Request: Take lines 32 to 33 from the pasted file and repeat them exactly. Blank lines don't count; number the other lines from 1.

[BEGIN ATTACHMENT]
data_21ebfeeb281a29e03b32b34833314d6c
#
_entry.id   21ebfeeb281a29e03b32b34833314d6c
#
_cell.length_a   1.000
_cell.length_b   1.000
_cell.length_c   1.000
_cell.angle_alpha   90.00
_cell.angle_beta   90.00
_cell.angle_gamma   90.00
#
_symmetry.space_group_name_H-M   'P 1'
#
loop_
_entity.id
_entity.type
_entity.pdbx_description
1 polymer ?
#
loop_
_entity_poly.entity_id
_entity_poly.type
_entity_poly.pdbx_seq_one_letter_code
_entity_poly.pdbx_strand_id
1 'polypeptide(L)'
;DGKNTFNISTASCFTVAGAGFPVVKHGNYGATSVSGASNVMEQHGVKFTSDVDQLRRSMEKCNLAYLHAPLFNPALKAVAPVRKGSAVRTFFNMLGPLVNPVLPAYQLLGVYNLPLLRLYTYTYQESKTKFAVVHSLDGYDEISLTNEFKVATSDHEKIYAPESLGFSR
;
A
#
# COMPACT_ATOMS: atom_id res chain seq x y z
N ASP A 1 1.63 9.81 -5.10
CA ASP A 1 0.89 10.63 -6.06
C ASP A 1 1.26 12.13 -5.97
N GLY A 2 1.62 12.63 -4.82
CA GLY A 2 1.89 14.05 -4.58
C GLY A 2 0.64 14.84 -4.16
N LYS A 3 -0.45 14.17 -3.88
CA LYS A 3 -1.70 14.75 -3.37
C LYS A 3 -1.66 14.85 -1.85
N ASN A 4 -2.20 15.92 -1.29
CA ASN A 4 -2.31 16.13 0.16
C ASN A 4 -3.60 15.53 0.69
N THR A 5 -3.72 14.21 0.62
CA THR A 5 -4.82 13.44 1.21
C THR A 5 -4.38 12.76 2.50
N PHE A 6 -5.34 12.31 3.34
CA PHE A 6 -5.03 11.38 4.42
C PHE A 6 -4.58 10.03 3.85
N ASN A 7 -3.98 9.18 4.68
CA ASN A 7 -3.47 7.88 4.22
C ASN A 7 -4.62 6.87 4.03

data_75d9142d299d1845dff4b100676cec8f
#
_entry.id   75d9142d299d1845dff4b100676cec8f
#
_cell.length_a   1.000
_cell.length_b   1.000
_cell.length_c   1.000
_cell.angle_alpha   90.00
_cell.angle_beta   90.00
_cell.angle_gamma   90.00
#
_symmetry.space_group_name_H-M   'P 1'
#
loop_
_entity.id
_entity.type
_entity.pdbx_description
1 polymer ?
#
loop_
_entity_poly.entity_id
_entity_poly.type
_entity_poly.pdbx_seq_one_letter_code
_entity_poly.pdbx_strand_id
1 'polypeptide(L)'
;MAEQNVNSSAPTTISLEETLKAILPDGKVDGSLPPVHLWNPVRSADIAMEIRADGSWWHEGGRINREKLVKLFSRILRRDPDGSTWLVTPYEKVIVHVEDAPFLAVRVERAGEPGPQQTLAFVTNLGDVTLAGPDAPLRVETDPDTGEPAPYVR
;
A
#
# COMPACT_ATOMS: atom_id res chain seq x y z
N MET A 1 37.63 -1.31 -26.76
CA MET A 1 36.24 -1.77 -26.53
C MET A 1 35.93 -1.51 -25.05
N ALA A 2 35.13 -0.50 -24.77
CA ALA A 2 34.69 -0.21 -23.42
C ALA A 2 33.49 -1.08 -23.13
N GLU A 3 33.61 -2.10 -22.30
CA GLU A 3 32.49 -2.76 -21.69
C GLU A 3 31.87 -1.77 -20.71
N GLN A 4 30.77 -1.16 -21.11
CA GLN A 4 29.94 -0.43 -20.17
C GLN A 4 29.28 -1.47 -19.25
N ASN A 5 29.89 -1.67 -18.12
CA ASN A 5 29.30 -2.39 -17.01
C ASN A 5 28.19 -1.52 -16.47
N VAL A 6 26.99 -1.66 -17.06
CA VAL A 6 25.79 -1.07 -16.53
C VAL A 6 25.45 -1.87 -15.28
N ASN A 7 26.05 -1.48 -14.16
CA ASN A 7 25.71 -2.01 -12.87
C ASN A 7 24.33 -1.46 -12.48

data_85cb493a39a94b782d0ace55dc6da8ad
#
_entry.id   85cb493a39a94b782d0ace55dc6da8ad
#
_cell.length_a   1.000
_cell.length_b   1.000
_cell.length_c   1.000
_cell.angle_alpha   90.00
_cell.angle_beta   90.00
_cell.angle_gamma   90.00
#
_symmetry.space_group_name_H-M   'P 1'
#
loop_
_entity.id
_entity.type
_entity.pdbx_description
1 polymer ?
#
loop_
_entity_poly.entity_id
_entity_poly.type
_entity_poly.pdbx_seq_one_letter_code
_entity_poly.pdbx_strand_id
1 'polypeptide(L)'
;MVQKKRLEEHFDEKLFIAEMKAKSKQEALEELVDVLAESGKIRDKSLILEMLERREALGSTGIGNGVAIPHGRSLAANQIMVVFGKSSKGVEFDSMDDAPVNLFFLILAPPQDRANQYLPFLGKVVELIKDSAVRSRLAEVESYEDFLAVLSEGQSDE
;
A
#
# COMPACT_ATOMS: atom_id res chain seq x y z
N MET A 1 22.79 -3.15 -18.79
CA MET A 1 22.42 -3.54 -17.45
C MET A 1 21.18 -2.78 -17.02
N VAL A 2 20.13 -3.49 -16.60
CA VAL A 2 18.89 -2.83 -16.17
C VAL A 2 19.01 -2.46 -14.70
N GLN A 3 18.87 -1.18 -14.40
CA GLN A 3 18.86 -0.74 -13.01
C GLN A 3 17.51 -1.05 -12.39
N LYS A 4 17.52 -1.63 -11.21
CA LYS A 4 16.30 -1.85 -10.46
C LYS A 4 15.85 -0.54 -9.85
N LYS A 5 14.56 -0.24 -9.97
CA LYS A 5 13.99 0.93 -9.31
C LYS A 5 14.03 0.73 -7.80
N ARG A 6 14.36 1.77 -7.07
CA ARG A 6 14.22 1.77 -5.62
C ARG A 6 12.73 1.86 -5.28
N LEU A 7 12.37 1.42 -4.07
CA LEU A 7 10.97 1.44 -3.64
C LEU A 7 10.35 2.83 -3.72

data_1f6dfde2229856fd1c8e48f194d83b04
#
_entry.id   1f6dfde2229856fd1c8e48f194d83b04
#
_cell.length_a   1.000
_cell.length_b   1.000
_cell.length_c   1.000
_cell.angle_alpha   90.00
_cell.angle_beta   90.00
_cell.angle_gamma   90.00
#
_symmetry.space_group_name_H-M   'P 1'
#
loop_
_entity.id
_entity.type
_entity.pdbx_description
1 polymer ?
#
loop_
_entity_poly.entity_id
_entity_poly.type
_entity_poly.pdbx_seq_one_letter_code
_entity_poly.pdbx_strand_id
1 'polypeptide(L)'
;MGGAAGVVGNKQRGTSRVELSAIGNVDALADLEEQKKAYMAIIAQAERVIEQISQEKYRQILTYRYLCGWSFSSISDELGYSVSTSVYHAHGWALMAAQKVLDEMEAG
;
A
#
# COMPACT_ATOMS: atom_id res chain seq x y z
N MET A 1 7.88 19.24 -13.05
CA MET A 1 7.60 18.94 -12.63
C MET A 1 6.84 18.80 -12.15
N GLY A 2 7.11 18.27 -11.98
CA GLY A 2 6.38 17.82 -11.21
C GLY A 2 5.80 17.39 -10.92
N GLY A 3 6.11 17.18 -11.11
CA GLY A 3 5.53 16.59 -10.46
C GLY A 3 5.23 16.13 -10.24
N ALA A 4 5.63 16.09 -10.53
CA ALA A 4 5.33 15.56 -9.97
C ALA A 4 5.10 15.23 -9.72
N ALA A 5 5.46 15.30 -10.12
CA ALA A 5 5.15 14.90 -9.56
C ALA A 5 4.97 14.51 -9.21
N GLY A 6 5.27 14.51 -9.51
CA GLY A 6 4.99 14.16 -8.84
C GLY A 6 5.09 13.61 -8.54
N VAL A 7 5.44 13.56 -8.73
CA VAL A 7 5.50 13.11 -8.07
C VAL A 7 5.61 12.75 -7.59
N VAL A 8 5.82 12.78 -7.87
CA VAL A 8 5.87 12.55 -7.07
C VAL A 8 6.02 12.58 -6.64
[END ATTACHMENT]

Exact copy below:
CA ASP A 1 0.89 10.63 -6.06
C ASP A 1 1.26 12.13 -5.97